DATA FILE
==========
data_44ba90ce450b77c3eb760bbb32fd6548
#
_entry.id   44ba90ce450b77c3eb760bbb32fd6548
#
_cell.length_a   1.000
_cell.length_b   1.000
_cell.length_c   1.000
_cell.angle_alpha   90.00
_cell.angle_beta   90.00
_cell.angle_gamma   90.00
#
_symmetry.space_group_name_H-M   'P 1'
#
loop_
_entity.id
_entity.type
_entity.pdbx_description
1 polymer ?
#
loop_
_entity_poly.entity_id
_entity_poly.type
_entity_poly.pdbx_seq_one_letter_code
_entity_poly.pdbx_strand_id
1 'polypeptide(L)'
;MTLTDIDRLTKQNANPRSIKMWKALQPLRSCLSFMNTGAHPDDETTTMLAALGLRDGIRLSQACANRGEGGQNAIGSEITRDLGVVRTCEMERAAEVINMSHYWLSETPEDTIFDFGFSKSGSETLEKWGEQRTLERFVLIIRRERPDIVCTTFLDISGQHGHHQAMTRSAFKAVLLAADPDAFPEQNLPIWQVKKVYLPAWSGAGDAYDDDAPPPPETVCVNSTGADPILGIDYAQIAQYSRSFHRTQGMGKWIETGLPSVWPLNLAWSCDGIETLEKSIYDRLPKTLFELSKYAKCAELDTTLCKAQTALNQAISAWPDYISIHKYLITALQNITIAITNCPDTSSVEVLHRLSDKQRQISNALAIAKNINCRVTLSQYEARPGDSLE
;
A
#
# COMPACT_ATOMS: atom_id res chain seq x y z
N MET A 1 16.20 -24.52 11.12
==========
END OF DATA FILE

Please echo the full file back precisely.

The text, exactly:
data_44ba90ce450b77c3eb760bbb32fd6548
#
_entry.id   44ba90ce450b77c3eb760bbb32fd6548
#
_cell.length_a   1.000
_cell.length_b   1.000
_cell.length_c   1.000
_cell.angle_alpha   90.00
_cell.angle_beta   90.00
_cell.angle_gamma   90.00
#
_symmetry.space_group_name_H-M   'P 1'
#
loop_
_entity.id
_entity.type
_entity.pdbx_description
1 polymer ?
#
loop_
_entity_poly.entity_id
_entity_poly.type
_entity_poly.pdbx_seq_one_letter_code
_entity_poly.pdbx_strand_id
1 'polypeptide(L)'
;MTLTDIDRLTKQNANPRSIKMWKALQPLRSCLSFMNTGAHPDDETTTMLAALGLRDGIRLSQACANRGEGGQNAIGSEITRDLGVVRTCEMERAAEVINMSHYWLSETPEDTIFDFGFSKSGSETLEKWGEQRTLERFVLIIRRERPDIVCTTFLDISGQHGHHQAMTRSAFKAVLLAADPDAFPEQNLPIWQVKKVYLPAWSGAGDAYDDDAPPPPETVCVNSTGADPILGIDYAQIAQYSRSFHRTQGMGKWIETGLPSVWPLNLAWSCDGIETLEKSIYDRLPKTLFELSKYAKCAELDTTLCKAQTALNQAISAWPDYISIHKYLITALQNITIAITNCPDTSSVEVLHRLSDKQRQISNALAIAKNINCRVTLSQYEARPGDSLE
;
A
#
# COMPACT_ATOMS: atom_id res chain seq x y z
N MET A 1 16.20 -24.52 11.12